Can A Bank Consolidate Different Accounts Of A Customer

Can A Bank Consolidate Different Accounts Of A Customer

Can A Bank Consolidate Different Accounts Of A Customer? Daily Law Tips (Tip 564) by Onyekachi Umah, Esq., LLM. ACIArb(UK)

Any bank customer in Nigeria can have as several bank accounts as he desires with any commercial bank in Nigeria. A customer can have multiple bank accounts with one commercial bank. However, can a bank combine (consolidate) accounts of its customer, to ascertain the customer’s credit and debit status with the bank? The answer to this question is not a “Yes” or “No”.

A bank has powers to combine all the accounts of a customer, kept by the customer in his own right (kept by customer in his name and for himself), in order to ascertain the indebtedness of a customer, UNLESS/EXCEPT such customer had earlier warned the bank to never do so. Such warning can be expressly or impliedly made to bank by a customer, like via email, SMS, letters, voice notes or refusal of combined accounts statements or reports from bank.

Combination of accounts cannot be done, where such accounts are maintained by a customer but not in his name and or not for himself, rather in the name of his company, business or other incorporated organizations. Such organizations are separate juristic beings (special beings created by law or registration at the Corporate Affairs Commission), they are quite different from their owners and operators. So, no bank can combine accounts of separate customers.

Below are the words of the Supreme Court and the Court of Appeal, on this issue;

“Uwaifo, JSC cited the case of British and French Bank Ltd v. Opaleye (1962) 1 SCNLR 60 to hold that: “There is no doubt in law that a banker may consolidate the accounts owned by a customer in his own right, unless precluded by agreement, express or implied from the course of business from doing so, in order to ascertain and treat as the balance, the amount standing to the credit of the customer. It is a prudent way open to the banker to assess the financial worth with it, of that customer. It is a different thing were a banker opens two accounts for a customer, one in the customer’s own name and the other in a business name or in the name of an incorporated body under his aegis or control.” It therefore means that, the right to consolidate or combine accounts of a customer will not arise where the accounts are not held in the same right, as where one is a trust account and the other a personal account. The two accounts must have been owned by the customer in his own right. Therefore, where one account is owned by the customer in his own name, and the other in a business or corporate name, even where such business or incorporated entity is controlled by the customer, the banker is not entitled to consolidate. This is so because, there is an implied agreement to keep multiple accounts of a customer distinct and separate from each other, unless there is an express agreement to the contrary. See Allied Bank v. Akubueze (supra); Fidelity Bank Plc v. Okwuowulu & Anor (2012) LPELR – 8497(CA) and Jigna Farms Ltd v. UBN Plc (2016) LPELR – 4023(CA).”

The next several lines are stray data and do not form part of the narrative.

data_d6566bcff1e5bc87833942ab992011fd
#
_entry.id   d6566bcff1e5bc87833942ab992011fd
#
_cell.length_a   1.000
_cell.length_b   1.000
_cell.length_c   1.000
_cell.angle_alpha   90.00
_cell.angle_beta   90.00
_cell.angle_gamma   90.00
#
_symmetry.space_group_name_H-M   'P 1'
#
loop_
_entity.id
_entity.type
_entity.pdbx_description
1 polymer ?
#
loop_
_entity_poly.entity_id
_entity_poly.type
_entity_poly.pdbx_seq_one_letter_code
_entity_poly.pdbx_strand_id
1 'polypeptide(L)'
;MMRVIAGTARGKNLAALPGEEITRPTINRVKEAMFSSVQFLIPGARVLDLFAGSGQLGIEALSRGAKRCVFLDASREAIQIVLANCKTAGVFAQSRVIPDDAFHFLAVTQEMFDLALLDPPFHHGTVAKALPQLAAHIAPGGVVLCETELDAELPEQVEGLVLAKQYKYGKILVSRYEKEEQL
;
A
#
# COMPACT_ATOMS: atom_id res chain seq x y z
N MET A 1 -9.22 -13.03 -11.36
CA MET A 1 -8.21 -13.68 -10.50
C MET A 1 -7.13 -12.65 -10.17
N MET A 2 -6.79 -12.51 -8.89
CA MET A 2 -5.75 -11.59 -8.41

Per, HARUNA SIMON TSAMMANI ,J.C.AÂ ( Pp. 29-32, paras. E-B ). Quotation from the case of ENTERPRISES BANK LTD v. ROLA OIL LTD & ORS (2019) LPELR-49427(CA).


1. The Supreme Court’s decision in the case of BRITISH AND FRENCH BANK LTD V. OPALEYE (1962) 1 SCNLR 60

2. The Court of Appeal’s decision in the case of ENTERPRISES BANK LTD v. ROLA OIL LTD & ORS (2019) LPELR-49427(CA)

3. The Court of Appeal’s decision in the case of ZENITH BANK PLC v. OMENAKA & ANOR (2016) LPELR-40327(CA)

4. The Court of Appeal’s decision in the case ofCO-OPERATIVE DEVELOPMENT BANK v. JOE GOLDAY CO. LTD & ORS (2000) LPELR-6813(CA)

5. The Court of Appeal’s decision in the case of UBA v. UBN PLC (1994) LPELR-14388(CA)










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